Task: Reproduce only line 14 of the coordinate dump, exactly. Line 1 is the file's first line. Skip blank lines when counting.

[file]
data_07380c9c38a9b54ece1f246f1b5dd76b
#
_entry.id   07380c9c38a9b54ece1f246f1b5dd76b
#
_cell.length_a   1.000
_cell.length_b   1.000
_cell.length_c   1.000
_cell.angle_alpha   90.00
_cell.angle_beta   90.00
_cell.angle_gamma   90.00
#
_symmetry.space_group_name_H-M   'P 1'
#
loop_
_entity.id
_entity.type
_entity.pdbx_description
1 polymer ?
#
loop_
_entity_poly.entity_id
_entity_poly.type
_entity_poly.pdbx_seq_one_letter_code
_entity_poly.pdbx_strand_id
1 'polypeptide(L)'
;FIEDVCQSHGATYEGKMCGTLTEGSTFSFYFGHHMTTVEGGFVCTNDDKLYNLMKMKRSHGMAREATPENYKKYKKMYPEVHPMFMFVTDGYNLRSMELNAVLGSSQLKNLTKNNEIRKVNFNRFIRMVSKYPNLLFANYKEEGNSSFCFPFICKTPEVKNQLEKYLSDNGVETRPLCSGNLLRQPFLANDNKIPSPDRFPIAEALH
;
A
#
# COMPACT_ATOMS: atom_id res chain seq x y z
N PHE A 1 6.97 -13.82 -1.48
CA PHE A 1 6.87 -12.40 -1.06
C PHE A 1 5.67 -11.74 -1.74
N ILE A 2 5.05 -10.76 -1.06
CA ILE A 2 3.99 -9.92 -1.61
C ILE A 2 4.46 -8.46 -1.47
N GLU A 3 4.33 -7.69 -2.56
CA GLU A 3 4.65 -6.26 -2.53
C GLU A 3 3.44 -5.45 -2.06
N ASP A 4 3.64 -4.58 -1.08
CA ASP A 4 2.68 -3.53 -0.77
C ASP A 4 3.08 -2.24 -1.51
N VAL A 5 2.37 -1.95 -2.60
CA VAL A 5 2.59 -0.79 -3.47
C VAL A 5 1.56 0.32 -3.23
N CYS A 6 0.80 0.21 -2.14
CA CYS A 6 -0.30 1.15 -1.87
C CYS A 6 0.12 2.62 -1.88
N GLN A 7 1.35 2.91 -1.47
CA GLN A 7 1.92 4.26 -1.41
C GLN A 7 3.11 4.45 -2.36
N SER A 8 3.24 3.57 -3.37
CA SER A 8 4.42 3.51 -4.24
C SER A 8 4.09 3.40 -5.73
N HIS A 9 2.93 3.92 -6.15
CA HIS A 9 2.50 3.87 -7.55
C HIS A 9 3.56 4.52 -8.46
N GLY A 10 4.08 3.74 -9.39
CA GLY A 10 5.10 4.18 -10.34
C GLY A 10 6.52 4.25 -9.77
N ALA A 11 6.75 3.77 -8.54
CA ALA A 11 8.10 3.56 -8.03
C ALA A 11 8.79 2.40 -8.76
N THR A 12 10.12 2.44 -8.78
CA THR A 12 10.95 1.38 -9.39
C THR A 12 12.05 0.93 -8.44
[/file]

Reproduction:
loop_